10.              All-out world war is off the table, thus hampering capital’s ability to destroy the means of production and reinvent itself.  The many small wars are not sufficient.
11.              Capital’s state intervention in the economy actually hastens the ‘maturation of contradictions.’  It reveals that the state is not neutral and drags the state into the contradictions of the economic system itself.
12.              Marx was not an ‘economic determinist.’  His whole point was to free human life from being determined by economics. 
13.              Parliamentarism in Europe made both the Social-Democratic and the Communist parties into accessories of the capital system.  In response, Mészáros believes the labor movement must have a strong ‘extra-parliamentary’ approach or it's leaders will be bribed and co-opted.
14.              The future of socialism will be decided in the U.S.
15.              Capital breaks down at the moment of its supreme global power, because it cannot control or restrain itself.  Capital is not future-oriented, but only reactive and retroactive.  Capital’s has reached its world-wide limits and the limits of its system of “social metabolic control.”
16.              The situation of women in the world is an “Achilles heel of capital” because women are everywhere, in every class, ethnicity and nation, and they still sit at the bottom of each social layer.
17.              The public purse is not bottomless.  Public debt went from 35% to 71% from 1974 to 1994.  It is much greater now.
18.              There can be no world government under capital.  As Clinton put it, the U.S. is the only ‘essential country’ in the world.  This is the essence of the imperialist attitude.
19.              China is the largest target of U.S. military and political efforts.
20.              Mészáros praises Sartre, Diderot, Rousseau, Babeuf, Bolivar and Deutscher. Like many thinkers, he admires French intellectuals.  He spends a lot of time debating Hegel, which I find somewhat unnecessary at this point.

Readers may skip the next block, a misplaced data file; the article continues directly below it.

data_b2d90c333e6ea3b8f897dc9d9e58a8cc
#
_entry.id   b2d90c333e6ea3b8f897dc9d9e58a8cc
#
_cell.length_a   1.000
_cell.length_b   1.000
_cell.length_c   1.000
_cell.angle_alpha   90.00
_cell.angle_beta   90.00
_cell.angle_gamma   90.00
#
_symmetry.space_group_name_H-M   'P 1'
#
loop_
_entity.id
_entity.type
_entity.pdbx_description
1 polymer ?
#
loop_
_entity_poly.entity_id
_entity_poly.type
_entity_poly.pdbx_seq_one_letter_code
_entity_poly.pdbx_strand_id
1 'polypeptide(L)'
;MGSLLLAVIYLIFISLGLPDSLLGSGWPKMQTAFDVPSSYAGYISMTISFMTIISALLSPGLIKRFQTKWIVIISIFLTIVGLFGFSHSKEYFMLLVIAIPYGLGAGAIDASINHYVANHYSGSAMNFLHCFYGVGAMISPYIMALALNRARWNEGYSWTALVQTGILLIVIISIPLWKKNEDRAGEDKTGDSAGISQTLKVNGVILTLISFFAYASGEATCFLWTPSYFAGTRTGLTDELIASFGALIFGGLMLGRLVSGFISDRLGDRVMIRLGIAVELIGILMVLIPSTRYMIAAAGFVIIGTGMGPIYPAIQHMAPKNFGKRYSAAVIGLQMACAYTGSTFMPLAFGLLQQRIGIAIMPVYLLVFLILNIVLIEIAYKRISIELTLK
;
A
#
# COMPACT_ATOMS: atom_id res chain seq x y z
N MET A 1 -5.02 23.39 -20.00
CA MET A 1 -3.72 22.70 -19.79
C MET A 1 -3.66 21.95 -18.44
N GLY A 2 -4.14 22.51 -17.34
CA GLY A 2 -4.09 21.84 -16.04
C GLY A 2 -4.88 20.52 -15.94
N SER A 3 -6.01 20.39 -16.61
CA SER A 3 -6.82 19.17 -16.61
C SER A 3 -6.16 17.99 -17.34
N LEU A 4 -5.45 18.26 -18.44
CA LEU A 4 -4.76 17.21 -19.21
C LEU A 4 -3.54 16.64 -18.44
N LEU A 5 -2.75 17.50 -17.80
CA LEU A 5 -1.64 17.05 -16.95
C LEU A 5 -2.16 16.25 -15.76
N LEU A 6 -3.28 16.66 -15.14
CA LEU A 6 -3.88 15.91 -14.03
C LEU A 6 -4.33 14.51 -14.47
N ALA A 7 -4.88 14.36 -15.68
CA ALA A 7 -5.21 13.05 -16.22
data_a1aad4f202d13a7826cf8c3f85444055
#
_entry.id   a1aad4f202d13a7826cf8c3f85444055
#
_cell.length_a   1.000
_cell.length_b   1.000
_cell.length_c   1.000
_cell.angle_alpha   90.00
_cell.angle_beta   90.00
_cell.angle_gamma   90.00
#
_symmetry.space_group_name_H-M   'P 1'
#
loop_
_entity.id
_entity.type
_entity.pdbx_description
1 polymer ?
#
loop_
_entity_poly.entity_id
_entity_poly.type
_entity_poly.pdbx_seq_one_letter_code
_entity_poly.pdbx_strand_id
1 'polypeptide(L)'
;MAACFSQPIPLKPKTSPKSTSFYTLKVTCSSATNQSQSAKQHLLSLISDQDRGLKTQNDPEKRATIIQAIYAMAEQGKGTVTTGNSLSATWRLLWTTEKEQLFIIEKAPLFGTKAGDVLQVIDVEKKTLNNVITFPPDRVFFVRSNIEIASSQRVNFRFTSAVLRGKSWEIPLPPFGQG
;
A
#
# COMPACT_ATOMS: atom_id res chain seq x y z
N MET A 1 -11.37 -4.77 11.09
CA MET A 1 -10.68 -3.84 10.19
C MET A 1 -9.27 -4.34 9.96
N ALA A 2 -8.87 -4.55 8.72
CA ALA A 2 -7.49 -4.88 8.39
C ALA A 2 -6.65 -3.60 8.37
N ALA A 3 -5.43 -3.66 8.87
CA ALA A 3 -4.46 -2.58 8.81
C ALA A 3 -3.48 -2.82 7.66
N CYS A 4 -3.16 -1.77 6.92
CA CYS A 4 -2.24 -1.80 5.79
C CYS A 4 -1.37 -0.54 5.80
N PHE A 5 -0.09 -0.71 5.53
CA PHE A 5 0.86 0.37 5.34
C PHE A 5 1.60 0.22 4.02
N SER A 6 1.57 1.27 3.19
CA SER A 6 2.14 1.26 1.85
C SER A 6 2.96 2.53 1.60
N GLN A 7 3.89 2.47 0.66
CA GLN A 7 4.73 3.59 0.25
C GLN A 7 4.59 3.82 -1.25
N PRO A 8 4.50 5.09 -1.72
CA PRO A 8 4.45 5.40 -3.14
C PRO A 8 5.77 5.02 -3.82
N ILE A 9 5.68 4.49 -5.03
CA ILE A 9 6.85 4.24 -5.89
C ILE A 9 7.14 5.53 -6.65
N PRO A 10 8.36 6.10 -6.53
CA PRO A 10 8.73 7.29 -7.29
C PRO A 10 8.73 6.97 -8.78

21.              Environmental sustainability must involve a planned economy and controls on production.  No other path will work.  He mentions the environmental crisis a lot.
22.              Keynes prediction that everyone would have so much leisure time they wouldn’t know what to do with it has not come true.
23.              The collapse of the USSR has instituted a “new historical epoch.”  Its collapse was a by-product of the crisis of world capital.
24.              Capital attempts to control, not just economic processes, but all areas of human activity, up to “the most sophisticated intellectual and cultural domains.”  Take note, professors.
25.              The national question has been neglected.  Mészáros sides with Lenin against Stalin in the last debate about the national question in the USSR, in which Lenin understood Stalin was pushing Great Russian chauvinism.  As a humorous aside, Rakosi, the party leader in Hungary before the 1956 insurrection, said that “the criterion of Hungarian patriotism … is our love of the Soviet Union.” In a world context, national resistance to U.S. imperial domination should be understood and supported, as a socialist global response is based on equity, not any great nation’s chauvinism. 
26.              The left needs to unite and the world labor movement needs an international organization.  I.E. we have to ‘act globally’ - unlike the lame bumper-sticker.  The “multi-faceted groups of protest” and the “great multiplicity of social groups” need to unite on the ‘emancipatory side of the class divide behind labor’s hegemonic alternative to capital.’  I.E. a broad class front.  The new international cannot succeed as a “self-oriented sectarian organization.”  Mészáros points out: “…the adherents of the much needed socialist alternative are fragmented and divided among themselves, instead of internationally combining their strength for the cause of a successful confrontation with their adversaries.”
27.              Marx said in the 1850s that “the historic task of bourgeois society is the establishment of the world market.”  However Marx continued that a revolt may “be necessarily crushed in this little corner of the world…” In 1870 the Paris Commune was crushed, with German capital supporting French capital. Marx understood that capital was a world-wide phenomenon even at that point.